Road to Recovery, an organization in Aiken, helps cancer patients get rides to and from appointments. (WRDW-TV / Sept. 7, 2011)
News 12 First at Five / Wednesday, Sept. 7, 2011
AIKEN, S.C. -- Chances are most of us know someone who has battled or is battling cancer. A once popular Aiken County program hopes to be back on the road soon, making the cancer fight a little easier.
Around the country, the American Cancer Society's road to recovery uses volunteers to take patients to and from treatments.
It has been years since this program ran, and it's now back because it's needed more than ever.
Looking back on her battle with cancer, Jo Cunningham doesn't know how she would have survived without tremendous support.
"You can't drive, there's just no way you are going to do it by yourself, you have to have support," she said.
And her husband John is a cancer survivor, too. After winning his fight, he helped others through the road to recovery program, taking patients to their appointments even doing dry runs with his wife.
"We would get in the car on Sunday if I had to take someone on Monday and go out and find it so I knew exactly where to go," he said.
John did that for years until the program went away leaving him and his wife wondering why.
"I never quite understood why they thought it was a program that should have been scrapped," Jo said.
Lisa Glass from the American Cancer Society says they never wanted to scrap the program -- there just weren't enough volunteers. She says volunteers are the heartbeat of the program, donating their own time and gas.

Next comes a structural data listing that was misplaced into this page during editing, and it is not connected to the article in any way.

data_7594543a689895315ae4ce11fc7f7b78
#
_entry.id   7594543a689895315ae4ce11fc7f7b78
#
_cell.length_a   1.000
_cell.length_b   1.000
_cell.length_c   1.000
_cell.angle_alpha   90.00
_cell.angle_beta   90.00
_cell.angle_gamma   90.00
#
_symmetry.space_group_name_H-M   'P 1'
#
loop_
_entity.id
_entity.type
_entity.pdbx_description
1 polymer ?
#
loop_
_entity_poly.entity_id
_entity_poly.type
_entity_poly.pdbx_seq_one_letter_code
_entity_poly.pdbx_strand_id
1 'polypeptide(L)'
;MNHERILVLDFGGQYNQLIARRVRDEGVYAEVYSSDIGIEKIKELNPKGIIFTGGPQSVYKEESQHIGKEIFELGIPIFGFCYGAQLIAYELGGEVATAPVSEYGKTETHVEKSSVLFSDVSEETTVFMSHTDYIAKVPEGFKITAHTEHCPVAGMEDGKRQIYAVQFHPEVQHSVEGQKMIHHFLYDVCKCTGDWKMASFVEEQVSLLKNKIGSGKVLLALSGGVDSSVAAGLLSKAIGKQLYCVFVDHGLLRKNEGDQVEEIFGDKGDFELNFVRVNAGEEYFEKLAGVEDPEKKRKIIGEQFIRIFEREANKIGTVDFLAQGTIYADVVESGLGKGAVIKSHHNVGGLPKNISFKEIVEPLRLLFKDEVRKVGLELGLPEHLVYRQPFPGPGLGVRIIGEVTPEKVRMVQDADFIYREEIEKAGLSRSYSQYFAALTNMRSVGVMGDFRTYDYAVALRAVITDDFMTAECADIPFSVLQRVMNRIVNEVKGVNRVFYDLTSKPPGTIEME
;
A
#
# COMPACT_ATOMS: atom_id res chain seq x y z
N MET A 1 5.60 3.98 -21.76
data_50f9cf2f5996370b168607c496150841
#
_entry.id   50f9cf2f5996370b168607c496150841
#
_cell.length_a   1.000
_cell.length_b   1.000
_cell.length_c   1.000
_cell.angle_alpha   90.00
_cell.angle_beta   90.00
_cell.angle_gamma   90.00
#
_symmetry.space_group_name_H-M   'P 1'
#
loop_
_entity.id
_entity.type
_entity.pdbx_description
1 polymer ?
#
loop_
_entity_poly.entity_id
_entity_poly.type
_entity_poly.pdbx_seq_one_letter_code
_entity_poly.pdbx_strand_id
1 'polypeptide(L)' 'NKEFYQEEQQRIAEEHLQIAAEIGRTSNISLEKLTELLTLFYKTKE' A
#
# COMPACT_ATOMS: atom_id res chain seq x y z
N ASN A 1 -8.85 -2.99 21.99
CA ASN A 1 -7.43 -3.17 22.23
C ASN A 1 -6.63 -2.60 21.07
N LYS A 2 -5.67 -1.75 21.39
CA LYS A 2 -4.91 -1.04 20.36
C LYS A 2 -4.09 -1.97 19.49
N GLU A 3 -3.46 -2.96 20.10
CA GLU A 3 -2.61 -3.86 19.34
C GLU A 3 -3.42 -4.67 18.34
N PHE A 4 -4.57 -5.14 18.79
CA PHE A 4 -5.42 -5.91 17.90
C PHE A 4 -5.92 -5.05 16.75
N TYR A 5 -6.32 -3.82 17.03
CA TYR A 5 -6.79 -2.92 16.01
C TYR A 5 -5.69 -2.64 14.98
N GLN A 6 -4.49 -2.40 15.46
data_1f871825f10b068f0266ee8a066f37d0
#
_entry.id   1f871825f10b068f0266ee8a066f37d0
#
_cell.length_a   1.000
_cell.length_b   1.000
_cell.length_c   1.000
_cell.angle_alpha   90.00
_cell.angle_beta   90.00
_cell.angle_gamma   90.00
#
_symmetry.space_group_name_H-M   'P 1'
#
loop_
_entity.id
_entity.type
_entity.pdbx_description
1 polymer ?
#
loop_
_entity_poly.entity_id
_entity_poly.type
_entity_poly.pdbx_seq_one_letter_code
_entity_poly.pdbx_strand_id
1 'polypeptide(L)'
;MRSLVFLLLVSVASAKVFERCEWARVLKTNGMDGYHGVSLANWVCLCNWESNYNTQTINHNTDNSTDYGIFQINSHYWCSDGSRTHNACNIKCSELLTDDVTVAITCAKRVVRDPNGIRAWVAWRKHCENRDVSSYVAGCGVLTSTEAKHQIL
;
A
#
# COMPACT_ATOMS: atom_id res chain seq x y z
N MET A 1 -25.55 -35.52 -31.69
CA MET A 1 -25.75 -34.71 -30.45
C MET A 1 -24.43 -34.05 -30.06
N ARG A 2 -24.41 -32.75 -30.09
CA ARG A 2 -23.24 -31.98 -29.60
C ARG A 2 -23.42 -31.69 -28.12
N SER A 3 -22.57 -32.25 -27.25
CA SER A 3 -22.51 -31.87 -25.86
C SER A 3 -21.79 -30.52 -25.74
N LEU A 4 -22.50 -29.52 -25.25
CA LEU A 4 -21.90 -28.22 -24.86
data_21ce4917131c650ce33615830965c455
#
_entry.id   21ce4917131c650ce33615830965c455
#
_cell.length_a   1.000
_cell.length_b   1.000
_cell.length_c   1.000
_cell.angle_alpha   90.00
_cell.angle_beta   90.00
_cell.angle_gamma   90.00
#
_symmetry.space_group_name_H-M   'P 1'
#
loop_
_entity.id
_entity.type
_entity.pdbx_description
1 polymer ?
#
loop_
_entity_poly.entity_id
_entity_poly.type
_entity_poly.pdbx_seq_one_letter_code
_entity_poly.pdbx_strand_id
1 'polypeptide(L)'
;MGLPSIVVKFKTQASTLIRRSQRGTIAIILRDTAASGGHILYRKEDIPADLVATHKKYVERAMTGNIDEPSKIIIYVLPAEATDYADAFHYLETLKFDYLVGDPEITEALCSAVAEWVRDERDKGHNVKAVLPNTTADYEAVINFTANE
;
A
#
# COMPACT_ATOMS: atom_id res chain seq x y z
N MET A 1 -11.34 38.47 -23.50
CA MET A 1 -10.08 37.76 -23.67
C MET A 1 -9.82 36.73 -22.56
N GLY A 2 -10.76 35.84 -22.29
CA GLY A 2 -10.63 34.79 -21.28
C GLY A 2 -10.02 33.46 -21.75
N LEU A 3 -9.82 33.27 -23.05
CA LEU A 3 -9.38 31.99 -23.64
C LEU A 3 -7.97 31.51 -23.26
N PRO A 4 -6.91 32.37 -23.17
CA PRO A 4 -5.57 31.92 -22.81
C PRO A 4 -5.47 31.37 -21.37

"Having cancer is bad enough but then having to worry about how you are going to get back and forth to treatments, that isn't something anyone should have to worry about," Glass said.
Carol Mondschein with the Savannah River Cancer Foundation says the need is there and that patients are exhausted after treatments.
"They have lots of times they have to go on a weekly basis for several months, and some of them don't even a vehicle they can drive, and others don't have a family member or friend that can take them," Mondschein said.
Jo is about to celebrate a year of being cancer free, and she hopes this program once again provides support to people like her during such a tough time.
The American Cancer Society is still looking for more volunteers and hopes to be up and driving within a month.
If you want to get involved, you can call Lisa Glass at (803) 295-3758 for more information. She says the training process is quick and easy.